Now that we’ve looked at some popular project prioritization methods, let’s see what you need to do in order to make the approach you’ve selected succeed.

The Changing World of Work eBook

Be persistent.

Be ready to continuously act, evaluate, revise, and evolve. The Savvy PMO is grounded in reality when creating their prioritized list. Try to limit the work you include to priorities that can actually be achieved. If you’re not using constraint analysis scoring, choose work based on your schedule and the resources you have available, and don’t overdo it. Stick to those priorities that can be realistically delivered, and if low-priority work has to wait, move it to the backlog until the current cycle has been completed.

But you’re not just any regular PMO, you’re a Savvy PMO so you are constantly looking forward by:

  • Monitoring progress to verify everything is on the right track
  • Evaluating whether the outcome of your projects reflects your prioritization. If not, the savvy approach is to re-adjust your prioritization method and ranking criteria, and then, try it again
  • Being adaptable by keeping your project prioritization plans aligned with business drivers as they change over time

Ensure you constantly improve on your prioritization plan by getting insights from work that stalls or is no longer aligned with your company strategy (document the reasons why and be mindful as you prioritize for the future). From there, you can create an action plan to free up space for higher-value work that pushes your company closer to their goals and objectives.

Make the case.

The Savvy PMO realizes the payoff of maximizing business value through project prioritization and continues to score and prioritize their work accordingly. But, what value do these tactics bring, exactly?

Effective prioritization can transform your company in several different ways, including:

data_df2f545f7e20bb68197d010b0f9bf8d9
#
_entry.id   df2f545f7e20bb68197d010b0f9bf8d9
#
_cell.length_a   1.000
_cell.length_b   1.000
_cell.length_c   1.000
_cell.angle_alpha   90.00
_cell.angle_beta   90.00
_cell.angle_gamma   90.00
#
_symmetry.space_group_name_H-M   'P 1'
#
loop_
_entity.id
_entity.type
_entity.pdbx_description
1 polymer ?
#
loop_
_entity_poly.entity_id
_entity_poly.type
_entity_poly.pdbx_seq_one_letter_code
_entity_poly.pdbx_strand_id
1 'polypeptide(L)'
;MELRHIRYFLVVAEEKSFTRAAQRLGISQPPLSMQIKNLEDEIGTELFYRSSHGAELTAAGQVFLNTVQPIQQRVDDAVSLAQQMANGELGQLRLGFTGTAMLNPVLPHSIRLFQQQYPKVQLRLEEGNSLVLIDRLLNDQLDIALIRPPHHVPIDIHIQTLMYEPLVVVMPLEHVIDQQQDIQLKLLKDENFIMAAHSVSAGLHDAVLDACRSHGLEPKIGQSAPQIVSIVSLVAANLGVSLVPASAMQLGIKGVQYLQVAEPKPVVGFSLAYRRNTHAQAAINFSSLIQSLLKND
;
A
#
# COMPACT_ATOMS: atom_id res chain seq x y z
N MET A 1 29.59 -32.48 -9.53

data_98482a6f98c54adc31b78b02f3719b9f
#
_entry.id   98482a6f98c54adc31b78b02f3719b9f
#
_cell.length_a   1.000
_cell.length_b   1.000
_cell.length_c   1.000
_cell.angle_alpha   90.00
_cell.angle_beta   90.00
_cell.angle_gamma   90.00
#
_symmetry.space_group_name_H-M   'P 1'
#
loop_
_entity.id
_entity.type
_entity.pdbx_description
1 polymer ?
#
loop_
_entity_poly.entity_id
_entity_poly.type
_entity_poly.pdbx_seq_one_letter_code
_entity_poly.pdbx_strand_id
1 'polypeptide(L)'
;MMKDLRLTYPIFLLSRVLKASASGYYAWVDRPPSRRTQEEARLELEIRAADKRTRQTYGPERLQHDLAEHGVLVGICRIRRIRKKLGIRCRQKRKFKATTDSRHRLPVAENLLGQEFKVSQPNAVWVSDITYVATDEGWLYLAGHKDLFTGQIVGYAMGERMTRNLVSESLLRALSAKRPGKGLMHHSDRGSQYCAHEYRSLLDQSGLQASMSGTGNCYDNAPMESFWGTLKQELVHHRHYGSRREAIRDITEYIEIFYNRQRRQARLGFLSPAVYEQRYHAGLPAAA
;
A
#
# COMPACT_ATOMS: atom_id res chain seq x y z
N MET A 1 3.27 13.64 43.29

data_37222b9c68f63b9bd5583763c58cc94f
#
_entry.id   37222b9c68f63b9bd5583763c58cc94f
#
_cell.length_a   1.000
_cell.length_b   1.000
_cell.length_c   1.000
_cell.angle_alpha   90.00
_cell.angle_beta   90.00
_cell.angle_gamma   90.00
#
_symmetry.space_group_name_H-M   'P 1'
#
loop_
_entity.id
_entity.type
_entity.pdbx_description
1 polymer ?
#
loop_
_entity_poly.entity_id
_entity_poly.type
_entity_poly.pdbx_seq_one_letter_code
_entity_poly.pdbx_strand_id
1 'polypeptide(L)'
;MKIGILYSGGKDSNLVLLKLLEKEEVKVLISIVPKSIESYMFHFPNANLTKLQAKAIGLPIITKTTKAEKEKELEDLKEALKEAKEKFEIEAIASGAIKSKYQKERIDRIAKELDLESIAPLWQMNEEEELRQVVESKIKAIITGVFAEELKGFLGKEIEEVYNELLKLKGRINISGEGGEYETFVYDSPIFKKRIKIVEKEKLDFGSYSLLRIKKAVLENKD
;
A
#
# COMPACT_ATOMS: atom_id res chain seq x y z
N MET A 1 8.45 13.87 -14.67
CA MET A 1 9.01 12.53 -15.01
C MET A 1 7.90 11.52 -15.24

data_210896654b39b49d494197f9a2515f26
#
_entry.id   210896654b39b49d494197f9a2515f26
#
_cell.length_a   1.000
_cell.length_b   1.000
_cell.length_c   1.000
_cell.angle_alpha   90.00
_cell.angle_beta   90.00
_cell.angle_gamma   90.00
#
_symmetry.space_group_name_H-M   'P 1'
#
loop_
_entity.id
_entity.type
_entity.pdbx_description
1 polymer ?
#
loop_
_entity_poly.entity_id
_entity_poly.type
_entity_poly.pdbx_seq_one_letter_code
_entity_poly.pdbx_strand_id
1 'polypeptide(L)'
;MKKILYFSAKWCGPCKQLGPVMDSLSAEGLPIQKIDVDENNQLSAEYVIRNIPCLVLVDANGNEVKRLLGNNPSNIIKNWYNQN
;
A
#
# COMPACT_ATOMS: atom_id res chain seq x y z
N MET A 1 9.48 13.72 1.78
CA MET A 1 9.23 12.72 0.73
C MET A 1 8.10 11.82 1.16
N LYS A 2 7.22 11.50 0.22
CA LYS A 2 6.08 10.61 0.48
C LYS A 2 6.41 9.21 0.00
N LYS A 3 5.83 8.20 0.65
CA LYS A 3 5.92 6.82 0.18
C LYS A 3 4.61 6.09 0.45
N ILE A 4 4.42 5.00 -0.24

• Improving decision-making through an objective, systematic workflow that removes biases and boosts consistency
  • Bringing the focus to the highest value work, allowing you and your organization to prioritize and re-prioritize work as soon as initiatives diverge from company objectives
  • Lowering risk by having teams focus on work that helps with achieving established goals and objectives
  • Assembling teams that deliver high-value work and identify dependencies more effectively
  • Demonstrating the importance of your PMO by delivering value based on strategic outcomes rather than project outputs

That’s not all. Effective prioritization increases the success rates of your strategic projects and programs while helping senior management stay aligned with organizational goals. You can’t get any savvier than that.

As a Savvy PMO, your next step should be to implement a project prioritization process that takes your organization forward. You can learn more about prioritization and how to accomplish it by downloading our eBook, “The Savvy PMO’s Guide to Prioritization”. This guide will give you the pragmatic steps to take to build an optimized prioritization system that connects plans and delivery with your organization’s goals and company culture.

Don’t forget to complete the Savvy PMO Prioritization Checklist. This will help you evaluate your current prioritization process and look at several ways you can improve its effectiveness.

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Linda Roach
Written By

Linda Roach champions solutions marketing at Planview, partnering with customers to articulate their business challenges and to quantify the value of implementing change. Linda leads Planview's agile go-to-market team for portfolio and resource management. During her tenure, Linda has helped drive Planview's market advancement and significant growth through marketing leadership roles. Previously, Linda held positions at Pervasive Software, VTEL, and Kodak where she led go-to-market initiatives for new products and product line expansion. Linda holds a BS degree in Chemical Engineering from SUNY Buffalo.